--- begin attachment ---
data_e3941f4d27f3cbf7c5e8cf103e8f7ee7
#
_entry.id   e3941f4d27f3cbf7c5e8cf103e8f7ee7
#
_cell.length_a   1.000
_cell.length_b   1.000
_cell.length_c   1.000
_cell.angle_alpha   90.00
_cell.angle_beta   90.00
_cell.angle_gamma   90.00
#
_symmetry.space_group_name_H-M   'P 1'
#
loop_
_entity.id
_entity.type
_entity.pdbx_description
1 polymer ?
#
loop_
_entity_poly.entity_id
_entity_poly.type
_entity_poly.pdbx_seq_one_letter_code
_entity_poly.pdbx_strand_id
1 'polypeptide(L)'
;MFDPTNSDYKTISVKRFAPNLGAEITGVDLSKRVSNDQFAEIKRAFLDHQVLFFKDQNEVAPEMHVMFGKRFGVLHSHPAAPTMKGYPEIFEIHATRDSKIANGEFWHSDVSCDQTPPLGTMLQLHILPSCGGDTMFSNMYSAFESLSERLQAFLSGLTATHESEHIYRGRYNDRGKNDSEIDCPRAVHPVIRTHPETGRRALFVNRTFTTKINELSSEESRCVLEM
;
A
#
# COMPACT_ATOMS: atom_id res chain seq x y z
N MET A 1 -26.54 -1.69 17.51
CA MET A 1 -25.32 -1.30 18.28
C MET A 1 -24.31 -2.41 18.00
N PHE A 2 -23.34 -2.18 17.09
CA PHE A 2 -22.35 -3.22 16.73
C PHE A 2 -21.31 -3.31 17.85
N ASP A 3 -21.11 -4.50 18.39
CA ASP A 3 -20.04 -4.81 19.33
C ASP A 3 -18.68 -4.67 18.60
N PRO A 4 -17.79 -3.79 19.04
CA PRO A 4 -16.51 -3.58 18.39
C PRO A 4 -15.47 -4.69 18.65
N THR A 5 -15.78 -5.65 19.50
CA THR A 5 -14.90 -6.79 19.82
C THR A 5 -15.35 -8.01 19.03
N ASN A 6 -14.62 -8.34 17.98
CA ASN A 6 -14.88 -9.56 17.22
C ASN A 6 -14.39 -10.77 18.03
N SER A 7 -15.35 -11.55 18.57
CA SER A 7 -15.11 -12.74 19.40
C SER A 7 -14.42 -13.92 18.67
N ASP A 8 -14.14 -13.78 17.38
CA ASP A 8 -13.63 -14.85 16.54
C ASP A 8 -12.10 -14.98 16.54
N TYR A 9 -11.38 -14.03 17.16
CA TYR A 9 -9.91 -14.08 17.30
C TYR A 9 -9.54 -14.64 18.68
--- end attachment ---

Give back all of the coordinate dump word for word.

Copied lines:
data_e3941f4d27f3cbf7c5e8cf103e8f7ee7
#
_entry.id   e3941f4d27f3cbf7c5e8cf103e8f7ee7
#
_cell.length_a   1.000
_cell.length_b   1.000
_cell.length_c   1.000
_cell.angle_alpha   90.00
_cell.angle_beta   90.00
_cell.angle_gamma   90.00
#
_symmetry.space_group_name_H-M   'P 1'
#
loop_
_entity.id
_entity.type
_entity.pdbx_description
1 polymer ?
#
loop_
_entity_poly.entity_id
_entity_poly.type
_entity_poly.pdbx_seq_one_letter_code
_entity_poly.pdbx_strand_id
1 'polypeptide(L)'
;MFDPTNSDYKTISVKRFAPNLGAEITGVDLSKRVSNDQFAEIKRAFLDHQVLFFKDQNEVAPEMHVMFGKRFGVLHSHPAAPTMKGYPEIFEIHATRDSKIANGEFWHSDVSCDQTPPLGTMLQLHILPSCGGDTMFSNMYSAFESLSERLQAFLSGLTATHESEHIYRGRYNDRGKNDSEIDCPRAVHPVIRTHPETGRRALFVNRTFTTKINELSSEESRCVLEM
;
A
#
# COMPACT_ATOMS: atom_id res chain seq x y z
N MET A 1 -26.54 -1.69 17.51
CA MET A 1 -25.32 -1.30 18.28
C MET A 1 -24.31 -2.41 18.00
N PHE A 2 -23.34 -2.18 17.09
CA PHE A 2 -22.35 -3.22 16.73
C PHE A 2 -21.31 -3.31 17.85
N ASP A 3 -21.11 -4.50 18.39
CA ASP A 3 -20.04 -4.81 19.33
C ASP A 3 -18.68 -4.67 18.60
N PRO A 4 -17.79 -3.79 19.04
CA PRO A 4 -16.51 -3.58 18.39
C PRO A 4 -15.47 -4.69 18.65
N THR A 5 -15.78 -5.65 19.50
CA THR A 5 -14.90 -6.79 19.82
C THR A 5 -15.35 -8.01 19.03
N ASN A 6 -14.62 -8.34 17.98
CA ASN A 6 -14.88 -9.56 17.22
C ASN A 6 -14.39 -10.77 18.03
N SER A 7 -15.35 -11.55 18.57
CA SER A 7 -15.11 -12.74 19.40
C SER A 7 -14.42 -13.92 18.67
N ASP A 8 -14.14 -13.78 17.38
CA ASP A 8 -13.63 -14.85 16.54
C ASP A 8 -12.10 -14.98 16.54
N TYR A 9 -11.38 -14.03 17.16
CA TYR A 9 -9.91 -14.08 17.30
C TYR A 9 -9.54 -14.64 18.68